Rehabilitation outcomes of stroke patients with low left ventricular ejection fraction in the subacute rehabilitation phase
Masahiro Tsujikawa, Yohei Otaka, Rei Hasegawa, Kunitsugu Kondo, Kaori Muraoka, Meigen Liu
Department of Rehabilitation Medicine, Keio University School of Medicine, Tokyo, Japan
Objective: To examine the left ventricular ejection fraction in patients with subacute stroke and compare rehabilitation outcomes between those with decreased left ventricular ejection fraction and those without.
Design: Retrospective chart review.
Subjects: A total of 482 consecutive patients with stroke admitted to a convalescent rehabilitation hospital.
Methods: Patients were assessed using transthoracic echocardiography within 7 days of admission. The patients were divided into a group with low left ventricular ejection fraction and a group with preserved left ventricular ejection fraction. Functional Independence Measure (FIM) scores at admission and discharge, FIM gain, FIM efficiency, and discharge disposition were compared between groups.
Results: The low left ventricular ejection fraction group had significantly lower cognitive and total FIM scores on admission than the preserved left ventricular ejection fraction group. The patients in the low left ventricular ejection fraction group tended to be transferred to acute hospitals more frequently. How-ever, the total score of discharge FIM, FIM gain, and FIM efficiency did not differ significantly between the groups when rehabilitation was continued until discharge.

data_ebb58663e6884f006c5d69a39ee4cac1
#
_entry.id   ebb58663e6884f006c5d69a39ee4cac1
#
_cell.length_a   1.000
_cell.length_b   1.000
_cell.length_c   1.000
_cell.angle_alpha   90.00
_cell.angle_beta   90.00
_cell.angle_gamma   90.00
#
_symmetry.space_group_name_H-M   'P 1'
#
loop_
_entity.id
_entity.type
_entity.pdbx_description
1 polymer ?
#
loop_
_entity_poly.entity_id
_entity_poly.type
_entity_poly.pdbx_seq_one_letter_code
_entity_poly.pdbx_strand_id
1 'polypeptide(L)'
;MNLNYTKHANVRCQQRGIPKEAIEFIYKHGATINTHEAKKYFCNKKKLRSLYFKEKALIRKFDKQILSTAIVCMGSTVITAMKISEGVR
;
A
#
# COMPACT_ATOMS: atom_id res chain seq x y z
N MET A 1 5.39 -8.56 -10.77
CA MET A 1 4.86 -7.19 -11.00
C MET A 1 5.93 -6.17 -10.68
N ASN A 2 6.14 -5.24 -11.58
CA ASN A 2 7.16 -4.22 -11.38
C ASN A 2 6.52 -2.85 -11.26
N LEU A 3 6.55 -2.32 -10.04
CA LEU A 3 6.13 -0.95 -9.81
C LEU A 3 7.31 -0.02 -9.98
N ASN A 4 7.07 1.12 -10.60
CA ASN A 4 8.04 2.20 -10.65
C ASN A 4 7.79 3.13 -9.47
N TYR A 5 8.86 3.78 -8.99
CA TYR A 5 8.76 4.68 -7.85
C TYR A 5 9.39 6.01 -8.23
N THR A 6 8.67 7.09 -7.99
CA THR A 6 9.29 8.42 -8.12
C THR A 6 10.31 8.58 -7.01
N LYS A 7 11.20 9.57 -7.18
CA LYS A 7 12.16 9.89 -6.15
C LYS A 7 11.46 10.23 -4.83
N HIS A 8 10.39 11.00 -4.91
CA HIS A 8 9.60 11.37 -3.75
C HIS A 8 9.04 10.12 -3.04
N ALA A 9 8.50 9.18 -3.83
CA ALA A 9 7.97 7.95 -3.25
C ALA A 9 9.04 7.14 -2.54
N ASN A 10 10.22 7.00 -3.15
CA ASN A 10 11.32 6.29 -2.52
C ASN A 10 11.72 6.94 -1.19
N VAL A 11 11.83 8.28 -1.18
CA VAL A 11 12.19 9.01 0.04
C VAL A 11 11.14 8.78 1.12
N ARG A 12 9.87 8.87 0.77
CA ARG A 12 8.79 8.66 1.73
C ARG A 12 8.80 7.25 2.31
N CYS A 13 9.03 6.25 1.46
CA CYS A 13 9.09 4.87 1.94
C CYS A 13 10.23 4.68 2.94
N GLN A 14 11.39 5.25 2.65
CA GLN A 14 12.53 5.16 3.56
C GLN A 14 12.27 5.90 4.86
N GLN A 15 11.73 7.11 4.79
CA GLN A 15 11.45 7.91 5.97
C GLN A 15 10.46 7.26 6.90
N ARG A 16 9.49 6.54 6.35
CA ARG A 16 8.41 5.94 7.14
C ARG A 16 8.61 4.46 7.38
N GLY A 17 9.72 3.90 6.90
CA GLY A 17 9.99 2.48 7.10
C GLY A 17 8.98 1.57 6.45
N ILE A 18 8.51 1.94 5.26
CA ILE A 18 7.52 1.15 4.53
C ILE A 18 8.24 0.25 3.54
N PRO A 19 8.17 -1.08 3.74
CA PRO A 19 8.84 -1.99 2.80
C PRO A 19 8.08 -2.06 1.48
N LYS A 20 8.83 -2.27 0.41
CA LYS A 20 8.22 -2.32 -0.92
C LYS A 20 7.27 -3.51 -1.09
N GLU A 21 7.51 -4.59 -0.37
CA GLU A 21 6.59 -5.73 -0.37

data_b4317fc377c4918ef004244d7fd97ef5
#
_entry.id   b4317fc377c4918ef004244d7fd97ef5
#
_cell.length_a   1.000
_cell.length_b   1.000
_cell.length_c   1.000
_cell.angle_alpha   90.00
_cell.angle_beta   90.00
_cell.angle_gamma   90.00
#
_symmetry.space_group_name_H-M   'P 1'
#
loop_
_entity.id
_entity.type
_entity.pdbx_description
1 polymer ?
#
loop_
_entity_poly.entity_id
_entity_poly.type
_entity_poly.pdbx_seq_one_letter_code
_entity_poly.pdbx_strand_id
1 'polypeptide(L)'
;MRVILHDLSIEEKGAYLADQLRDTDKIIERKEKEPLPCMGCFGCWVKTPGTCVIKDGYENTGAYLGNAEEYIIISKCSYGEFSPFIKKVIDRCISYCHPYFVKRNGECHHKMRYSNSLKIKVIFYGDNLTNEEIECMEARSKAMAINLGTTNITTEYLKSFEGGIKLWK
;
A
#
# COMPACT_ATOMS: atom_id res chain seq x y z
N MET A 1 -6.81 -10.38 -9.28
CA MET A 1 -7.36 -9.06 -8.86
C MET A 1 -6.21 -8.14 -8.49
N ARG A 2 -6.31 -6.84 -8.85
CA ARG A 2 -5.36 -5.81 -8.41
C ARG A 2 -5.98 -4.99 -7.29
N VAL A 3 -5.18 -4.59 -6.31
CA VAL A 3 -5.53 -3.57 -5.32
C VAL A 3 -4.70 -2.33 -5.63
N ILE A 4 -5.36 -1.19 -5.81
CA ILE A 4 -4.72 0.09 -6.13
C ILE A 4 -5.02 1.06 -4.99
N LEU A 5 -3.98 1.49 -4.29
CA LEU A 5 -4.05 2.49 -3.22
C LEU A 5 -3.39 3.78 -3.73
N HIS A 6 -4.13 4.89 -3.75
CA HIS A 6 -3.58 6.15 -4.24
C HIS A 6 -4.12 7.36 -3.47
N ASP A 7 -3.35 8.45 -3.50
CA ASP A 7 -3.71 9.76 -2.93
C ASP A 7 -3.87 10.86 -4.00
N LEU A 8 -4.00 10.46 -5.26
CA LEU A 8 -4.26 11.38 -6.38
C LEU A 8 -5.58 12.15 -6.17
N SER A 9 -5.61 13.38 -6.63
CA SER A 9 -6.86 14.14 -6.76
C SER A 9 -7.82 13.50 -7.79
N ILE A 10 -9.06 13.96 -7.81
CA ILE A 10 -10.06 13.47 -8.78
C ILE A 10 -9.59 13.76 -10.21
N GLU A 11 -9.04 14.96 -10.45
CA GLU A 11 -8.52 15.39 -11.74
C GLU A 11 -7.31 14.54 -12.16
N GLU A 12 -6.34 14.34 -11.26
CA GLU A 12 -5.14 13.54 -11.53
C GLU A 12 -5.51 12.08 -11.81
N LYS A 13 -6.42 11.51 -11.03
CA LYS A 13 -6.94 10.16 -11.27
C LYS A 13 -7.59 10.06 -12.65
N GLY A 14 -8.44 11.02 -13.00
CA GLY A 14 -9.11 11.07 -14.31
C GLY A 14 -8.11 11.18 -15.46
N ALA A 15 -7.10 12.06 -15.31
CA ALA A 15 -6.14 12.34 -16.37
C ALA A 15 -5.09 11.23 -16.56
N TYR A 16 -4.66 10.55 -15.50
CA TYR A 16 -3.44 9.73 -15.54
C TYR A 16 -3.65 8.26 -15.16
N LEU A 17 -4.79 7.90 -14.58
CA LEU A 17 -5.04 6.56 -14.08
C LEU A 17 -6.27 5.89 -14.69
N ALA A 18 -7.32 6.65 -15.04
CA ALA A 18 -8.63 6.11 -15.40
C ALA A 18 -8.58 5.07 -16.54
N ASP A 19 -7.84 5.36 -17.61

Conclusion: Stroke patients with low left ventricular ejection fraction in the subacute phase could achieve almost the same functional outcomes as those of patients with preserved left ventricular ejection fraction. Although the general medical condition should be considered, the finding of low left ventricular ejection fraction did not pose a barrier to successful rehabilitation after stroke.
Cardiac problems could be inhibitory factors during the course of rehabilitation in patients with stroke. We evaluated the influence of the left ventricular ejection fraction (LVEF) on activity of daily living in 482 patients with subacute stroke. The patients with a low LVEF had lower activity of daily living on admission to subacute rehabilitation units and tended to be transferred to acute hospitals more frequently than those with the preserved LVEF. However, activity of daily living on discharge and the degree of improvement from admission to discharge did not differ between the patients with low LVEF and those with preserved LVEF. The general medical condition in patients with low LVEF should be carefully considered; however, a low LVEF did not pose a barrier to successful rehabilitation after stroke.
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